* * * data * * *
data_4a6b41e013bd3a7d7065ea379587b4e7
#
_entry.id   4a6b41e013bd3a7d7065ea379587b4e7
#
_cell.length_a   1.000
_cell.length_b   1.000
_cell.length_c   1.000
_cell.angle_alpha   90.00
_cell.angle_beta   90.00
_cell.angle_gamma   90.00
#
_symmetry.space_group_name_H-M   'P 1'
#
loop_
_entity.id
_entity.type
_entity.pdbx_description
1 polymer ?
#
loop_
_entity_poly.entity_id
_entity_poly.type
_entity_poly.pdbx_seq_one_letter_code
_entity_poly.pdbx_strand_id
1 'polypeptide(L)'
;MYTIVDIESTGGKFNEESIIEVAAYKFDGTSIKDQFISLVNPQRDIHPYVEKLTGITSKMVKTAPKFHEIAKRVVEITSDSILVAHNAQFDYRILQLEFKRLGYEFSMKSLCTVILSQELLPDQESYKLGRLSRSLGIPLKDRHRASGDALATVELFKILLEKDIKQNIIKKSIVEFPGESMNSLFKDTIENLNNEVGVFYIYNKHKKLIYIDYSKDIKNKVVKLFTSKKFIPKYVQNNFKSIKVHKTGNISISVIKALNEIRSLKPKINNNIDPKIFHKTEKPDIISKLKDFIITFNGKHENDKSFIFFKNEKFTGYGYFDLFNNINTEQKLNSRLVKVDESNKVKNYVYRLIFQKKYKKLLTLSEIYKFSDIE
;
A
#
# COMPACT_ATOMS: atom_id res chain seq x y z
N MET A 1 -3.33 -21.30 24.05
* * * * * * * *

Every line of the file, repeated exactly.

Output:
data_4a6b41e013bd3a7d7065ea379587b4e7
#
_entry.id   4a6b41e013bd3a7d7065ea379587b4e7
#
_cell.length_a   1.000
_cell.length_b   1.000
_cell.length_c   1.000
_cell.angle_alpha   90.00
_cell.angle_beta   90.00
_cell.angle_gamma   90.00
#
_symmetry.space_group_name_H-M   'P 1'
#
loop_
_entity.id
_entity.type
_entity.pdbx_description
1 polymer ?
#
loop_
_entity_poly.entity_id
_entity_poly.type
_entity_poly.pdbx_seq_one_letter_code
_entity_poly.pdbx_strand_id
1 'polypeptide(L)'
;MYTIVDIESTGGKFNEESIIEVAAYKFDGTSIKDQFISLVNPQRDIHPYVEKLTGITSKMVKTAPKFHEIAKRVVEITSDSILVAHNAQFDYRILQLEFKRLGYEFSMKSLCTVILSQELLPDQESYKLGRLSRSLGIPLKDRHRASGDALATVELFKILLEKDIKQNIIKKSIVEFPGESMNSLFKDTIENLNNEVGVFYIYNKHKKLIYIDYSKDIKNKVVKLFTSKKFIPKYVQNNFKSIKVHKTGNISISVIKALNEIRSLKPKINNNIDPKIFHKTEKPDIISKLKDFIITFNGKHENDKSFIFFKNEKFTGYGYFDLFNNINTEQKLNSRLVKVDESNKVKNYVYRLIFQKKYKKLLTLSEIYKFSDIE
;
A
#
# COMPACT_ATOMS: atom_id res chain seq x y z
N MET A 1 -3.33 -21.30 24.05